Alona Beach welcomed Christmas Day with songs, silly hats and fireworks on the beach, whilst Sven and I found ourselves up early to welcome the sun. He took himself on a 10km run, I drank coffee and took a time lapse. Each to their own!!

Having expected the world to be on holiday the 25th December was a planned beach day, and for the first time the weather was on our side. Shade rented and towels placed under a near horizontal palm tree we whiled away the hours with books, the occasional swim, strolls along the beach and snacks of fresh mango and locally produced organic ice cream from the buzz cafe. There was even a visit from Father Christmas, who strolled up the beach waving to children and adults alike in his standard red costume. Seriously Mrs Claus, buy the man some shorts!!

Fingers crossed tomorrow we’ll be starting our PADI open water certification, as long as the annoying virus which arrived yesterday continues on its merry way clearing my sinuses enough for diving. Sven has never even so much as snorkelled, so it’s a bold plan for us both ❤


Island time – Legazpi, Cebu and Bohol

Our flight to Cebu was a perfect example of island time. Scheduled originally for 18.30, we received an email at 7am to say it would now leave at 15.30, but on arrival at the tiny airport an hour early as instructed and passing through the 5 minute security check during which we didn’t need to show anyone our liquids or provide any more information than ‘web check in’ we eventually boarded the plane some time after 16.30 and spent some time on the tarmac waiting for the game of overhead locker tetris to finish. It must have been gone 17.00 by the time we were in the air…Island time 😉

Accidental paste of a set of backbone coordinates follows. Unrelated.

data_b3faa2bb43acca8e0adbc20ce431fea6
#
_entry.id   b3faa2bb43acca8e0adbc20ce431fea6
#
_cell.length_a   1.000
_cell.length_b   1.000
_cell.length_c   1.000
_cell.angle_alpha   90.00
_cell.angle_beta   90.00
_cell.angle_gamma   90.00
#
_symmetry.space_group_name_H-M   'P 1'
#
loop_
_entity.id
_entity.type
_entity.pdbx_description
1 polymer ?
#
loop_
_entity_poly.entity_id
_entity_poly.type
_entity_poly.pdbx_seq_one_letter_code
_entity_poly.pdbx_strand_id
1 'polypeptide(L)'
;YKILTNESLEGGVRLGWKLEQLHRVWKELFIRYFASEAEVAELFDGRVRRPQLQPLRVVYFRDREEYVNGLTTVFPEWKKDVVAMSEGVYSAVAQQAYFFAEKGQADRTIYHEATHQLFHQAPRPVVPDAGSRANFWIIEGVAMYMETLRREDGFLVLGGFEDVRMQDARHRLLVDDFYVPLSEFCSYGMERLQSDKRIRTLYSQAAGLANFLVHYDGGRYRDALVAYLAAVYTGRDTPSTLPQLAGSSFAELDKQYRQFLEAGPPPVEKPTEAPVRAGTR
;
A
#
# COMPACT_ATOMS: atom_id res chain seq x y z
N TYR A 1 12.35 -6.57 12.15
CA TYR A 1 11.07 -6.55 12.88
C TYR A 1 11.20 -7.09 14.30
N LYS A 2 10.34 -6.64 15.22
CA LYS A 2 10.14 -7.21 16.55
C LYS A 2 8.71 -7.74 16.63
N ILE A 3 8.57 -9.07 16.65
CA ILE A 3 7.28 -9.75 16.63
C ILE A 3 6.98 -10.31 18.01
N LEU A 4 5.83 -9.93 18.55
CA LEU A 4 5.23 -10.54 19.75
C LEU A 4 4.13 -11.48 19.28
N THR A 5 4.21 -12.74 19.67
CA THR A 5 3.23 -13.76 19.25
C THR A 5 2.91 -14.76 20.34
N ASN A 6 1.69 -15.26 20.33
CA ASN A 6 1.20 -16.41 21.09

As we took off the cabin crew asked a series of Christmas quiz questions…Where was mum kissing Santa Claus? And on what day? What did my true love give me on the 5th day of Christmas? So far the attitude to Christmas here has been excellent! A trend continued when we reached Cebu, who had decked out arrivals in festive ukuleles, baubles and lights complete with carol singers!

Outside Cebu airport we had our first confusion…the white taxi line or the yellow. White taxi’s were cheapest, but there were so many people waiting it seemed we’d be spending Christmas at the airport, so we joined the far shorter yellow line and stood for almost an hour slowly watching those who had been just behind us in the white line edging ever closer and eventually securing a cab. Some 20 minutes after we’d have been in a white car the third yellow car arrived (that’s right, third!) and we were off. Tortoise: 1, Hare: 0.

London at rush hour has nothing on traffic out of Cebu airport on the Friday before Christmas. The airport is on an island, with two bridges on and off, both of which were at total grid lock. I was so envious of the mopeds zipping in and out of the lines of cars, jeepneys and tuk tuks. But at the same time it was nice to enjoy the aircon whilst watching the street vendors and general hustle and bustle as we crawled along. The first treat was definitely the number of Christmas lights, trees and general decorations on every corner. From Santa and running reindeer in white lights as you exit the airport to stars, snowmen and everything in between, the effort was set to rival regent street!